Clean Bay Critical to Watermen Then and Now

Watermen Culling Oysters in the  Chesapeake Bay Credit to Library of Congress LC-USF34-014482-D)

Credit: Library of Congress

by Bonnie Lomax

Each year, the nation celebrates African American History Month, dedicating the month of February as a formal and themed opportunity to recognize and celebrate the contributions and the rich history of African-Americans. This year’s theme is “A Century of Black Life, History, and Culture.

As an African-American and an amateur genealogist, I often think about my own family history and how my ancestors may have lived a hundred or more years ago. The United States Censuses of 1900 and 1910 list my maternal ancestors and their children as living in the communities of Dames Quarter, Ewell, and Chance, in Somerset County, bordering the Chesapeake Bay on Maryland’s Eastern Shore. My great-grandfather and his sons were all listed in occupation as oystermen or watermen, earning a living harvesting oysters on the Chesapeake Bay.

Most likely, my ancestors and others would have faced many difficult challenges in their day-to-day lives. Their work required being away from home and family, spending extended periods of time on the water, often exposed to harsh weather conditions. Yet for them and the other early 20th century watermen, the waters of the Chesapeake Bay provided a kind of home, as well as a source of stability and income. In fact, their way of life depended on a clean and healthy Bay.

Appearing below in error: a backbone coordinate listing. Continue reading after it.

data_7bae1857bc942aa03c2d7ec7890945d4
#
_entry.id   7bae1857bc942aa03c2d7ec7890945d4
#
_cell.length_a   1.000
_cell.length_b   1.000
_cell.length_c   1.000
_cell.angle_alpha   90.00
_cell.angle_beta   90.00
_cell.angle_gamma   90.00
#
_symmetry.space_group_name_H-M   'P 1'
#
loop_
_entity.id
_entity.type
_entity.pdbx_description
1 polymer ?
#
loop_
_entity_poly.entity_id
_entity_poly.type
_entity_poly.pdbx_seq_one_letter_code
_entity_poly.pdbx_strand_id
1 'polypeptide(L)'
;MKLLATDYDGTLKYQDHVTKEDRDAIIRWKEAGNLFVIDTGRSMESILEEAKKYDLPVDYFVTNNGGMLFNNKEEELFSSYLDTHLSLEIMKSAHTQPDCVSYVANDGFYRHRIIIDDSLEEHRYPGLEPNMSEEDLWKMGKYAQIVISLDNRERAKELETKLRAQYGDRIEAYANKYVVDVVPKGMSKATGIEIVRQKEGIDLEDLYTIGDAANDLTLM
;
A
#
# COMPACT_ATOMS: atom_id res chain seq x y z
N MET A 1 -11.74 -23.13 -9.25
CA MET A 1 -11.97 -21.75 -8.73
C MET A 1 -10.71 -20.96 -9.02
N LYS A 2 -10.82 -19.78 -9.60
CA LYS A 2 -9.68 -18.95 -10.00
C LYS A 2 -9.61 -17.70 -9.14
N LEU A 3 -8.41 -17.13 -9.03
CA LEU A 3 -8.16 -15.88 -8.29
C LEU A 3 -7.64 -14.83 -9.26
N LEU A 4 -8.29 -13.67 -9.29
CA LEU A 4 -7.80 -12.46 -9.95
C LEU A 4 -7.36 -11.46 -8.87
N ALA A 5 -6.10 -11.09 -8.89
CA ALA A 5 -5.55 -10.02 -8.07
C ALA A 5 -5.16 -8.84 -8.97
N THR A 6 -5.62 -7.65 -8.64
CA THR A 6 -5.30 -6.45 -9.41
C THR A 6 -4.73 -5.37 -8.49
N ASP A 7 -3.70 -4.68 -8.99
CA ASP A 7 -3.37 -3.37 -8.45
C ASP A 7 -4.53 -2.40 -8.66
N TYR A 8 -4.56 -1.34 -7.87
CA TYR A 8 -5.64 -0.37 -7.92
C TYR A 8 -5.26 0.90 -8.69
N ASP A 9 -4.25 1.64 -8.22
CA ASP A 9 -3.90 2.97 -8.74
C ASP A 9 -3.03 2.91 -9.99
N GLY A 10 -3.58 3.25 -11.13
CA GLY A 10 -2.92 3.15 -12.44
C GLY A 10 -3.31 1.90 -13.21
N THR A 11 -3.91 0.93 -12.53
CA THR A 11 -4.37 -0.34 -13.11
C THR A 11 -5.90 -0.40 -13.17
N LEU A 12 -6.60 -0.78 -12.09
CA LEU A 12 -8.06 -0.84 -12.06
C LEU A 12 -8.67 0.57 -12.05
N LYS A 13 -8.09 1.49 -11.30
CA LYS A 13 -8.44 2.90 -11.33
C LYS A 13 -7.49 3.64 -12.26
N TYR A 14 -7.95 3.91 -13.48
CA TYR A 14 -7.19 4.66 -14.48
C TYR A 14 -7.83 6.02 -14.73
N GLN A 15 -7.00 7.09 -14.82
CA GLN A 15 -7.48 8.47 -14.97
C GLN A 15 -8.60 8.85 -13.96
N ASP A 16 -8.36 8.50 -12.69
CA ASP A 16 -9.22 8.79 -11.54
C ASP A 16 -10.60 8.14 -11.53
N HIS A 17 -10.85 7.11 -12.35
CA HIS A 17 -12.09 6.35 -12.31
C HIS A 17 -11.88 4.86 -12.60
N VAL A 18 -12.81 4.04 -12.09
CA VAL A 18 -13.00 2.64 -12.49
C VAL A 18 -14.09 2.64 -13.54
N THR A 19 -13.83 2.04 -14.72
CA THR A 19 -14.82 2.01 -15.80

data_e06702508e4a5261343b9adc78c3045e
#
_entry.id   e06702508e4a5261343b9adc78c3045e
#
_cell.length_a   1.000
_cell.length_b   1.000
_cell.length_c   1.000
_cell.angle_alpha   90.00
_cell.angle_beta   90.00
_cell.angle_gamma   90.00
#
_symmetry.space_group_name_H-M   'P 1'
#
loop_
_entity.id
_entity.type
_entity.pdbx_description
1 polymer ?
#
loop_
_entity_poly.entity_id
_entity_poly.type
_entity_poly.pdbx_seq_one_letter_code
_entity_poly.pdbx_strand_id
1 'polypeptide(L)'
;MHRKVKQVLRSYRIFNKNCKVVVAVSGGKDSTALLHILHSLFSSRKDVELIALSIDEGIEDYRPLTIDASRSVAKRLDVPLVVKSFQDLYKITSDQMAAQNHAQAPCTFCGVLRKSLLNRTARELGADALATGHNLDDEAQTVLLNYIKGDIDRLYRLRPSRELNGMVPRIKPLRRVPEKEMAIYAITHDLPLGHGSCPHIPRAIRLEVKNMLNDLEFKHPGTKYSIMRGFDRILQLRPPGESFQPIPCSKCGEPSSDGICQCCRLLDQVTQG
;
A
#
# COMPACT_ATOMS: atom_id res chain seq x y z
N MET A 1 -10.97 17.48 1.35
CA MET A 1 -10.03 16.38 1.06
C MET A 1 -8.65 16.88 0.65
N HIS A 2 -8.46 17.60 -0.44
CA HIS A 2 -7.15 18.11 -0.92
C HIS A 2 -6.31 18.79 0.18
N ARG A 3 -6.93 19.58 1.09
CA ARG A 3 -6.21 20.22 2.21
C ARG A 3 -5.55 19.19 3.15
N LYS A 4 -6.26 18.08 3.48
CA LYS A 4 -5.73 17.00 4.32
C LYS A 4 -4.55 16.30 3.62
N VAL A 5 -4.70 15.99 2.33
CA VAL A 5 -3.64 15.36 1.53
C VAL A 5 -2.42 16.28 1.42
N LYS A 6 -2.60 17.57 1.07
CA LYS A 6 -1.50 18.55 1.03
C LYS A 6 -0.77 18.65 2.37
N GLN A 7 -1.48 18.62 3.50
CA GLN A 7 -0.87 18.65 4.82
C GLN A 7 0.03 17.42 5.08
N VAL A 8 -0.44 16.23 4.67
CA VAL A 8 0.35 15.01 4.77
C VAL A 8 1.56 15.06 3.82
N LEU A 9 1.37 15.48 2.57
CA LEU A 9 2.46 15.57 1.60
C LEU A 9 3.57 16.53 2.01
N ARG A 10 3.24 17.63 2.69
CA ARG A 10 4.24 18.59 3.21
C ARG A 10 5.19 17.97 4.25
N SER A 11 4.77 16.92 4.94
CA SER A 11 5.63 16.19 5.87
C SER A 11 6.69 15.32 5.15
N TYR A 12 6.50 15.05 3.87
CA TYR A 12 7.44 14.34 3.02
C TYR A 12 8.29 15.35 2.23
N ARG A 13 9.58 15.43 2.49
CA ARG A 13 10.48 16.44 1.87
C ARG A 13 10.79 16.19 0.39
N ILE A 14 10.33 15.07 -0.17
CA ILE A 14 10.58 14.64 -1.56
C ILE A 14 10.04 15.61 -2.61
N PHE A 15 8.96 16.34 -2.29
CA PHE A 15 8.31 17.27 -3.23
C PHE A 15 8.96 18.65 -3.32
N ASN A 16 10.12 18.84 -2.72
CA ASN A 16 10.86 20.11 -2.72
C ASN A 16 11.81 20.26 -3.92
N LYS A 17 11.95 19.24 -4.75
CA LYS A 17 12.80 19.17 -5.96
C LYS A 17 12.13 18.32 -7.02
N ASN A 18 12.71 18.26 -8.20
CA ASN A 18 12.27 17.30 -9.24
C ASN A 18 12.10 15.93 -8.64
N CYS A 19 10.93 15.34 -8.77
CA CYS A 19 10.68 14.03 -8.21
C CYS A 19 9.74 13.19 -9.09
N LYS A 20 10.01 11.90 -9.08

Today, the nation’s largest estuary continues to support many people’s livelihoods. (Check out this photo essay exploring the life of modern-day Chesapeake Bay watermen). However, like many ecosystems, the Bay faces enormous environmental challenges, including nitrogen, phosphorus and sediment pollution, and the consequences of a changing climate.

Last year, EPA and its state, federal, and non-profit partners signed the Chesapeake Bay Watershed Agreement, setting goals, outcomes and management strategies to guide the restoration of the Bay, its tributaries and the lands around them. That followed the establishment in 2010 of the Chesapeake Bay Blueprint for Restoration, or Bay TMDL, designed to ensure that all pollution control measures needed to fully restore the Bay and its tidal rivers are in place by 2025.

While government commitment is essential, individual actions can have a huge impact on the Bay. Check here for a list of simple everyday steps you can take to help the Bay.

Just as it was 100 years ago, the Chesapeake Bay continues to play a vital role in the lives of millions. The steps we take today are crucial in preserving this important resource – and its culture and history – for future generations.

 

About the author: Bonnie Lomax is the Communications Coordinator for the Environmental Assessment and Innovation Division of EPA’s Mid-Atlantic region.

 

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